Not all that long ago, record producers and engineers used to spend long hours with singers in the studio making sure that they got the best possible take of their performance. It was very important to make sure that the singer sang everything in tune and that there was no ‘pitchiness’ or parts of the melody that were sung a little flat or sharp. This was critical for it meant that when it came time to mix the track, there was simply no way to correct a performance for pitch.
This all changed with the invention of pitch correction software. Most studio recordings these days are done on what is known as a ‘DAW.’ This stands for Digital Audio Workstation and has become the standard throughout the music industry replacing tape based multitrack machines. Because the process is entirely digital it means that the recorded audio can be processed in ways that most musicians never even dreamed of in years passed.
Remember when Cher had a huge hit with a song called ‘Believe’? That strange warbling effect on the vocal is actually created by the pitch correction software. Someone discovered that by setting it to over-correct it would actually produce a pleasing effect. Like all these things it has been over-used since by many artists.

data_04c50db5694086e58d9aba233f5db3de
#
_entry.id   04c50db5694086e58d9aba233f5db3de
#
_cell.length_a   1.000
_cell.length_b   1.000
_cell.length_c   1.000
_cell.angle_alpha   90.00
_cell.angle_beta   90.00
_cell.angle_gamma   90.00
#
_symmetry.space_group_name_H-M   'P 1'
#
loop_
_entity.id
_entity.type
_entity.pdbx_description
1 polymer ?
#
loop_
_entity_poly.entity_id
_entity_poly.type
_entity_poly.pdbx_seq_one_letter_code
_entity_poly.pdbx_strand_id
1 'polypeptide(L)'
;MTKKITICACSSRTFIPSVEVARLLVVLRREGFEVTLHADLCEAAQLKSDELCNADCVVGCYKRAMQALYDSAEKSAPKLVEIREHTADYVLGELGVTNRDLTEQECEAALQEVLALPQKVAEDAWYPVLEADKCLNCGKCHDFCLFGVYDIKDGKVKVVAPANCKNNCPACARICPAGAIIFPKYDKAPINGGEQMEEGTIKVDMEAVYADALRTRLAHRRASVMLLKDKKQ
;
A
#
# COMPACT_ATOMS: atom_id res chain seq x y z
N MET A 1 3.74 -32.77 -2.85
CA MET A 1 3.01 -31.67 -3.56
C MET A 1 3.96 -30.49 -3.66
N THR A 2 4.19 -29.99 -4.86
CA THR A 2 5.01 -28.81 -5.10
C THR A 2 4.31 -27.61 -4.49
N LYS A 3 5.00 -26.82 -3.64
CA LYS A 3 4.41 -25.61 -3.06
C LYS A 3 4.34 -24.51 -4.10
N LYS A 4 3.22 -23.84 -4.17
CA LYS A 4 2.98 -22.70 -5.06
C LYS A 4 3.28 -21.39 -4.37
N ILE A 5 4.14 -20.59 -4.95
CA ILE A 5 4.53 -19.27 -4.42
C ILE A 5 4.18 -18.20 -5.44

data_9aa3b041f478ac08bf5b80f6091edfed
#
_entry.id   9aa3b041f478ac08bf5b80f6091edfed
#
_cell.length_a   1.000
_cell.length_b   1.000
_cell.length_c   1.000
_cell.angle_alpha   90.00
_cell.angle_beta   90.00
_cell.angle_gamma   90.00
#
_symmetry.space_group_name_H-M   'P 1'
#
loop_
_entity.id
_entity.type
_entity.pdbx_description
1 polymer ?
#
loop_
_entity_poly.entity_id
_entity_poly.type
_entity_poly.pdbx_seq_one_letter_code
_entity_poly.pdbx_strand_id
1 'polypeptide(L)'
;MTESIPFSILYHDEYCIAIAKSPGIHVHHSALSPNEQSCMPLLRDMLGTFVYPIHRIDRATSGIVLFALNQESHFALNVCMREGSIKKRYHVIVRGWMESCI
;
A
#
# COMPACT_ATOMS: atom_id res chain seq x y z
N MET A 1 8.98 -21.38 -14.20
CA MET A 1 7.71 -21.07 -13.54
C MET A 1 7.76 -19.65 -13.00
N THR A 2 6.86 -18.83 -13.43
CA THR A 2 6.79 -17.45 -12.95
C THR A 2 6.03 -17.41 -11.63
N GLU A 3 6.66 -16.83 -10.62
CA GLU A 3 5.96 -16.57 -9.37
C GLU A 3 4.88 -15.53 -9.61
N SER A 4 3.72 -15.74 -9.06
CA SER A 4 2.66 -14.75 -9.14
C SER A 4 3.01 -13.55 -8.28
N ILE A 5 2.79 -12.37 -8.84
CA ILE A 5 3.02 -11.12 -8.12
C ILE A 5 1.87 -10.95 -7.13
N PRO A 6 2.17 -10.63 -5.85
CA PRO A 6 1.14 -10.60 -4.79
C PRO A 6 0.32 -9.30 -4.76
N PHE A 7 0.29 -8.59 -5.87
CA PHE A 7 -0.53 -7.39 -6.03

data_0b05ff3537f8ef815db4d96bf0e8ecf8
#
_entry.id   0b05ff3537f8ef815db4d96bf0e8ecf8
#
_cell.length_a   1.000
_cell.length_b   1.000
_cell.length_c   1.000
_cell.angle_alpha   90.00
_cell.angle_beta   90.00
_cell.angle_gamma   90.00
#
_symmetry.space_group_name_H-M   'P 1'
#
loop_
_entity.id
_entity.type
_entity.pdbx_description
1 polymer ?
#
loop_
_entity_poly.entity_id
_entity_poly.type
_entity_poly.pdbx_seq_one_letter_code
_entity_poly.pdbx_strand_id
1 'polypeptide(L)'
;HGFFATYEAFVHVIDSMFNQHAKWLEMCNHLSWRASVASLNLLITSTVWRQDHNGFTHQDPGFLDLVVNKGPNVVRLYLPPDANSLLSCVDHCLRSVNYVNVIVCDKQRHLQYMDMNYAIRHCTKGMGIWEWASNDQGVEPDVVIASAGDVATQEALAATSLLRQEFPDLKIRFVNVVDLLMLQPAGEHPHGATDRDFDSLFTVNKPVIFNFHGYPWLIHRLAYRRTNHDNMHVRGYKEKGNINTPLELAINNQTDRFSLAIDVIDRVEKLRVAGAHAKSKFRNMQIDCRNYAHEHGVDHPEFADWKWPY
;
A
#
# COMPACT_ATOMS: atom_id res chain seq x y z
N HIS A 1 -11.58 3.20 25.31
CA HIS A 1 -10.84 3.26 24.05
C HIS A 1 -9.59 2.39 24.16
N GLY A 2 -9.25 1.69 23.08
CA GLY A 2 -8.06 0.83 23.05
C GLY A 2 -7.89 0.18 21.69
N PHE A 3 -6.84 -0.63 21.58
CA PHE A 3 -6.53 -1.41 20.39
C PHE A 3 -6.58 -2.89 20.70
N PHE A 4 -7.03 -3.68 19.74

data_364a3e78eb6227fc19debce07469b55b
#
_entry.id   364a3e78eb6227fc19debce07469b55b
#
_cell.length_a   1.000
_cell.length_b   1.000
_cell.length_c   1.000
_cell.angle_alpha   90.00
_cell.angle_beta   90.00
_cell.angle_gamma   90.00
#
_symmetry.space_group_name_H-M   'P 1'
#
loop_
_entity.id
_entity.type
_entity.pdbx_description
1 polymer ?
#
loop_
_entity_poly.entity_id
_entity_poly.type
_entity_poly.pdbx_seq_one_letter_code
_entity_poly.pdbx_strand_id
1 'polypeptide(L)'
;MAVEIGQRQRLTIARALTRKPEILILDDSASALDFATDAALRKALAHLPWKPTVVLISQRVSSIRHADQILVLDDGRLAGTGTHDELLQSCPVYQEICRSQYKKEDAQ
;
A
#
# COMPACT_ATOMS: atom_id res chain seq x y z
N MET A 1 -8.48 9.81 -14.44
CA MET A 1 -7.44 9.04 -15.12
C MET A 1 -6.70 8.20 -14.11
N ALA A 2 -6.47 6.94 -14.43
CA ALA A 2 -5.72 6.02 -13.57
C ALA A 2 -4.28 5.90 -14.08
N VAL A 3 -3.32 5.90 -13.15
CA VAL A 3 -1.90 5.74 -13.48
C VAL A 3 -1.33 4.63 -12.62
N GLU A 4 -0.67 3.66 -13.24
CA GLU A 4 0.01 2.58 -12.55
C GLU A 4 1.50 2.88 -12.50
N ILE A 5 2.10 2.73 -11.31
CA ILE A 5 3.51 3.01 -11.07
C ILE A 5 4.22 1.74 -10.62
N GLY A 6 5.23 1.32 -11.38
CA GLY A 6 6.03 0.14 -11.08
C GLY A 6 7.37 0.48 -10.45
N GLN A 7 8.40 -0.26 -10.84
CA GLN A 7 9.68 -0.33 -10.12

Pitch correction works by analyzing the audio and resampling it back to correct pitch. It operates in real time which means that a studio engineer can apply pitch correction to a vocal where and when it is needed. Many regard pitch correction as a lifesaver in the studio. Singers often feel relieved that a great performance need not be erased and redone simply because one or two notes may have been a little flat or sharp. Studios often see it as a great time saver as it reduces the need to record many takes in the hope of getting a performance that is completely in key.Continue reading Pitch Correction? – Can Singers Actually Sing Anymore?